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Can You Sue for Pain and Suffering in New Jersey?

The term “pain and suffering” gets thrown around a lot when discussing personal injury lawsuits. But the meaning of the term can change depending on what state you’re in.

If you’re considering pain and suffering damages after a car accident, your ability to sue may also depend on the type of auto insurance policy you carry. There are about 10 million car accidents per year, and only a small percentage of them lead to personal injury suits. Let’s learn more about what it takes to sue for pain and suffering in the state of New Jersey.

New Jersey auto insurance limitations

Like a lot of states, auto insurance policies in New Jersey aren’t one-size-fits-all. Buying a cheaper policy saves you money, but it also leaves you with fewer options to sue for pain and suffering. If you buy a more expensive plan, then you have more options to sue if you get injured, although you also pay a higher premium each month.

The cheaper limitation on lawsuit policy only allows you to sue within certain parameters. New Jersey law lists six possible conditions, including death, dismemberment, loss of a fetus, displacement fractures, “significant” disfigurement or scarring, or “or a permanent injury within a reasonable degree of medical probability, other than scarring or disfigurement.” If that sounds complicated, it’s partly by design. Personal injury lawyers can do a better job of explaining what “significant” disfigurement means, as well as whether it applies to your case.

By contrast, the “no limitation on lawsuit” policy allows you more freedom to sue for pain and suffering should you get hurt because someone was reckless or negligent on the road. Let’s say another drive falls asleep behind the wheel and hits your car. This is common, as around seven percent of all car accidents happen because someone fell asleep while driving. You think you’re fine in the immediate aftermath, but the next day, something doesn’t feel right. You visit a healthcare center in Bridgeton, NJ and find out that you have whiplash and a concussion.

Defining pain and suffering 

Your next move depends a lot on what kind of insurance you have. The “no limitation on lawsuit” policy allows you more freedom to go after the driver who fell asleep, but proving pain and suffering still won’t be a slam dunk. Providing medical records will help, since judges and juries prefer plaintiffs with paper trails.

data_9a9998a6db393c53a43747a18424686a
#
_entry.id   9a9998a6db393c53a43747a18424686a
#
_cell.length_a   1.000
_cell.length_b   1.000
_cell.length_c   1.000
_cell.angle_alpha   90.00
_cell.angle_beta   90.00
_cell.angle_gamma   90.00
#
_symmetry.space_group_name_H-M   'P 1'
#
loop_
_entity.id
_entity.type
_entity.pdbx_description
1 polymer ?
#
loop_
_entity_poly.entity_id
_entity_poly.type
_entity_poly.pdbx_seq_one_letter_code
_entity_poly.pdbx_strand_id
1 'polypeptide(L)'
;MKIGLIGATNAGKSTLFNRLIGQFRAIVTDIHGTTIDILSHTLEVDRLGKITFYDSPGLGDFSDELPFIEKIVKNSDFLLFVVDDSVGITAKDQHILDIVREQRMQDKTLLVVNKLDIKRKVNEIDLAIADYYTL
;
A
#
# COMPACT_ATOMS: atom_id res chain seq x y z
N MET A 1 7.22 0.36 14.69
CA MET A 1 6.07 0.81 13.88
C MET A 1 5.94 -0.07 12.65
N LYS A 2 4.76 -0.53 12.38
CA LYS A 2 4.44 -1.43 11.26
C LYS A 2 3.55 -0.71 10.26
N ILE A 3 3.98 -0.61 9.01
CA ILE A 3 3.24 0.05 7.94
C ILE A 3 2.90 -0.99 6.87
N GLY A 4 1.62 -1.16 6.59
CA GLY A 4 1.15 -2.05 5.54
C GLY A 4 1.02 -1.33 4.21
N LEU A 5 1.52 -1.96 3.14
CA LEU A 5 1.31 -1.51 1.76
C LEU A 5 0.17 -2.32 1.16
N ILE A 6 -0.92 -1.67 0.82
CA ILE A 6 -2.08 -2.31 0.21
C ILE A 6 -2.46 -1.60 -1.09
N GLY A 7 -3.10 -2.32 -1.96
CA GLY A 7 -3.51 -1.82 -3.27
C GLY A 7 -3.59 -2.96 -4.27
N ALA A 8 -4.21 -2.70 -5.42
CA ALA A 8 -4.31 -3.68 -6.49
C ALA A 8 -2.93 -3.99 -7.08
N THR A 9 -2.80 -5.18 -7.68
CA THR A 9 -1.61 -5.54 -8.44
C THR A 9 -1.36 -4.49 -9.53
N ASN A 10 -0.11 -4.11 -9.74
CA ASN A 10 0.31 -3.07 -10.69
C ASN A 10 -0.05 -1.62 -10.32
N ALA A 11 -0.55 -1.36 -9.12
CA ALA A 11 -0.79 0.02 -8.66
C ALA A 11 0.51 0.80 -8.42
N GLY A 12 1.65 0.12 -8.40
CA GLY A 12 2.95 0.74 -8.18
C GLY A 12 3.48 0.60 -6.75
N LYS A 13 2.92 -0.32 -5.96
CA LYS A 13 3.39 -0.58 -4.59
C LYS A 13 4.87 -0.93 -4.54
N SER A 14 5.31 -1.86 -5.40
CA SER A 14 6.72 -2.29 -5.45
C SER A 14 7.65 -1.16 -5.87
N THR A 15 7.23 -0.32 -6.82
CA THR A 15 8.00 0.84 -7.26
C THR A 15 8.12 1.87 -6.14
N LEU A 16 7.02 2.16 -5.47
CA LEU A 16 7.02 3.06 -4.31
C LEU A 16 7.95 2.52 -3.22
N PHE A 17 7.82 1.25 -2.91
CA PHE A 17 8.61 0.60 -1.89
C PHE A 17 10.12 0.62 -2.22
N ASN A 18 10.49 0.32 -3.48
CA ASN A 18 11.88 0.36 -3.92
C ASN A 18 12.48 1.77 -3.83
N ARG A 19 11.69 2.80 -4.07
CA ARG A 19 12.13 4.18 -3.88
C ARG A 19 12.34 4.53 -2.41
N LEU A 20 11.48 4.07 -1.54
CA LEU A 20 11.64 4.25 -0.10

In other words, you shouldn’t walk into a courtroom and say, “This car accident hurt me, but no, I don’t have any hard evidence.” Seeking out medical treatment immediately after a car accident shows jurors you’re operating in good faith. If you’re driving to a liquor store Woodbridge, NJ when someone rear-ends your car, it’s going to look suspicious to jurors if your first priority after the accident was still the liquor store, rather than the doctor’s office or emergency room. Getting checked out is important to your health, but it’s also important in case you end up in a courtroom later.

A jury needs to see clear evidence of suffering before they’ll award you money for pain and suffering. A lot of people are automatically suspicious of personal injury plaintiffs. They don’t understand that people faking injuries is rare, and they don’t look closer at the facts of high-profile personal injury cases like the infamous McDonald’s coffee case. People assume the woman had minor injuries, when she actually suffered third-degree burns that nearly killed her. Her lawyers had evidence of how badly she was hurt. They also had evidence that the fast food giant knew their coffee was at dangerously high temperatures. Those things worked in the plaintiff’s favor, and she eventually settled the case for six figures. Your own personal injury case may not come with such high compensation, but you still deserve something.

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